A new survey posted in USA Today indicates that teen stress is on the rise. 64% of the 1018 surveyed teens and 1950 adults reported moderate to extreme stress in the past month and 82% over the last school year. As an added concern, kids are developing bad coping methods like stress-related eating and poor sleeping habits that are carrying over into adulthood. While participants reported a variety of stress-inducing culprits, the benefits of getting kids out of their day-to-day rituals and providing carefree downtime is evidenced by the dramatic reduction of stress reported during summertime.
Summer camp combats sedentary stress-fighting mechanisms
According to the article, “teens say they’re feeling stress in all areas of their lives, from school to friends, work, and family. And they aren’t always using healthy methods to cope.” The survey found that only 28% are playing sports to cope with stress whereas 46% use video games and 43% surf the internet to decompress. This means that more and more kids are sitting all day at school and then coming home to sit in front of a screen. Summer camp gets kids out of their routine and out of the chair. Even indoor, educational summer camps allow time and space for physical movement to complement a very mentally oriented curriculum.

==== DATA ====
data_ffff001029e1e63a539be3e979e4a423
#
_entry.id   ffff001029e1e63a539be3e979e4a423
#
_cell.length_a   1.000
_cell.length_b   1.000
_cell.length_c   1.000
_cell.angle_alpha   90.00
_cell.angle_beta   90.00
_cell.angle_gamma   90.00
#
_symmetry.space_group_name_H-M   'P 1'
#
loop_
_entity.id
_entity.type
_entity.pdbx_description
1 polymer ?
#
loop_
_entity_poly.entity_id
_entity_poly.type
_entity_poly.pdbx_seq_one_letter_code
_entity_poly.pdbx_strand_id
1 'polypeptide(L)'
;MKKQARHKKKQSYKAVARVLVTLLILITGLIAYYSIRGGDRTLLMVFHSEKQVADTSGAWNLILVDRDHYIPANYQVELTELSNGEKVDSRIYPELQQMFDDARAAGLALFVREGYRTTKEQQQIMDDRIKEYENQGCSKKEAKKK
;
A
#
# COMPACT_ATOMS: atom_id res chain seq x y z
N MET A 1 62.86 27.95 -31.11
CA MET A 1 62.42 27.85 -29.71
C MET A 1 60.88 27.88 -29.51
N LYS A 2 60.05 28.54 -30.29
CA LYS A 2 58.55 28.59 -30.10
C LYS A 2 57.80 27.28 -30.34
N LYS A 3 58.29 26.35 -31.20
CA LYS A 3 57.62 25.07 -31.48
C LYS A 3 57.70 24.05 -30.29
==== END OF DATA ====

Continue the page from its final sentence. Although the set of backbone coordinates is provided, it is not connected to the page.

Summer camp allows kids to rest and rejuvenate from the stress of daily life
Kristen Race, author of Mindful Parenting, “says the fact that stress levels dip in the summer suggests how important summer is to kids’ mental health…‘if you look at teen suicide statistics, stress is one of the things that leads to suicide attempts,’ she says. ‘It’s incredibly important to have the downtime, and it makes sense to have a dramatic shift in the summer.”
This shift is relevant no matter what the summertime activity entails. The simple switch away from deadlines and tests and academic pressure to more hands-on activities can help kids unwind from a packed school year.
Even if they are still attending an academic or mentally challenging summer camp, providing a new framework in which they can operate and think gives them a chance to utilize and strengthen different capacities of the brain. It’s like rotating a workout – summer is equivalent to the off-days for the brain so that the muscle can rebuild itself before the next workout. Replacing academics with relaxing activities and rest through camp or even a modest part-time job helps kids release the tension and stress built up during the year.